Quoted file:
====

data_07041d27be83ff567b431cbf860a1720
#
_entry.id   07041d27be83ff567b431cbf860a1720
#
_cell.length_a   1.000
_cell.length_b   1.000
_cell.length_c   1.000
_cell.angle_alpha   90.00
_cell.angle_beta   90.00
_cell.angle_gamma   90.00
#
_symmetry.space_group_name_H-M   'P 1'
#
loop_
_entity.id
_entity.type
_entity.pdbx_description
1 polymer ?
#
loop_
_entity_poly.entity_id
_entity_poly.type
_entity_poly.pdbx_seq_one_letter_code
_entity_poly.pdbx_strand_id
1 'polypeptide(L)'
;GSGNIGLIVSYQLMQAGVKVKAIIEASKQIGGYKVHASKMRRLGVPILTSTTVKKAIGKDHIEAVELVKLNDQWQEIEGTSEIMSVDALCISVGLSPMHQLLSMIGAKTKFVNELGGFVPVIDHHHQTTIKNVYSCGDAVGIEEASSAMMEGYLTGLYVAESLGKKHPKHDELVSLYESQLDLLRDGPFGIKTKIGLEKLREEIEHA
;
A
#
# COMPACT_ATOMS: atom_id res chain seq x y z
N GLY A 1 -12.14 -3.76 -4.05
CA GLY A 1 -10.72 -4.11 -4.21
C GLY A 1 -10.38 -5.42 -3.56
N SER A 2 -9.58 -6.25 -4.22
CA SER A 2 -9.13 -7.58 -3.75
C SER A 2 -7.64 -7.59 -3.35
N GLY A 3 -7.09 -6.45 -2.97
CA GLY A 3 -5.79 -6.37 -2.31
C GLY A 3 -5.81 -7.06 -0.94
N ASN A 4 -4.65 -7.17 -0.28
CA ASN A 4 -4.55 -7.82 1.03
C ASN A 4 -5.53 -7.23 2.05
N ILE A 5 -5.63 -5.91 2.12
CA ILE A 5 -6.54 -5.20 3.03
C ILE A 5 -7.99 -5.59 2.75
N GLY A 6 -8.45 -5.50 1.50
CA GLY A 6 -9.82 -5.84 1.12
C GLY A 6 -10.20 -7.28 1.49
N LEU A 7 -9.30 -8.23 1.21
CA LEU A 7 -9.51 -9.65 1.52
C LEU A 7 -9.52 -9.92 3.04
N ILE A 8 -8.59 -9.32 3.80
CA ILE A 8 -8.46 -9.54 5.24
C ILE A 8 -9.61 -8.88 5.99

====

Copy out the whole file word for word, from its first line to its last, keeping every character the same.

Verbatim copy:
data_07041d27be83ff567b431cbf860a1720
#
_entry.id   07041d27be83ff567b431cbf860a1720
#
_cell.length_a   1.000
_cell.length_b   1.000
_cell.length_c   1.000
_cell.angle_alpha   90.00
_cell.angle_beta   90.00
_cell.angle_gamma   90.00
#
_symmetry.space_group_name_H-M   'P 1'
#
loop_
_entity.id
_entity.type
_entity.pdbx_description
1 polymer ?
#
loop_
_entity_poly.entity_id
_entity_poly.type
_entity_poly.pdbx_seq_one_letter_code
_entity_poly.pdbx_strand_id
1 'polypeptide(L)'
;GSGNIGLIVSYQLMQAGVKVKAIIEASKQIGGYKVHASKMRRLGVPILTSTTVKKAIGKDHIEAVELVKLNDQWQEIEGTSEIMSVDALCISVGLSPMHQLLSMIGAKTKFVNELGGFVPVIDHHHQTTIKNVYSCGDAVGIEEASSAMMEGYLTGLYVAESLGKKHPKHDELVSLYESQLDLLRDGPFGIKTKIGLEKLREEIEHA
;
A
#
# COMPACT_ATOMS: atom_id res chain seq x y z
N GLY A 1 -12.14 -3.76 -4.05
CA GLY A 1 -10.72 -4.11 -4.21
C GLY A 1 -10.38 -5.42 -3.56
N SER A 2 -9.58 -6.25 -4.22
CA SER A 2 -9.13 -7.58 -3.75
C SER A 2 -7.64 -7.59 -3.35
N GLY A 3 -7.09 -6.45 -2.97
CA GLY A 3 -5.79 -6.37 -2.31
C GLY A 3 -5.81 -7.06 -0.94
N ASN A 4 -4.65 -7.17 -0.28
CA ASN A 4 -4.55 -7.82 1.03
C ASN A 4 -5.53 -7.23 2.05
N ILE A 5 -5.63 -5.91 2.12
CA ILE A 5 -6.54 -5.20 3.03
C ILE A 5 -7.99 -5.59 2.75
N GLY A 6 -8.45 -5.50 1.50
CA GLY A 6 -9.82 -5.84 1.12
C GLY A 6 -10.20 -7.28 1.49
N LEU A 7 -9.30 -8.23 1.21
CA LEU A 7 -9.51 -9.65 1.52
C LEU A 7 -9.52 -9.92 3.04
N ILE A 8 -8.59 -9.32 3.80
CA ILE A 8 -8.46 -9.54 5.24
C ILE A 8 -9.61 -8.88 5.99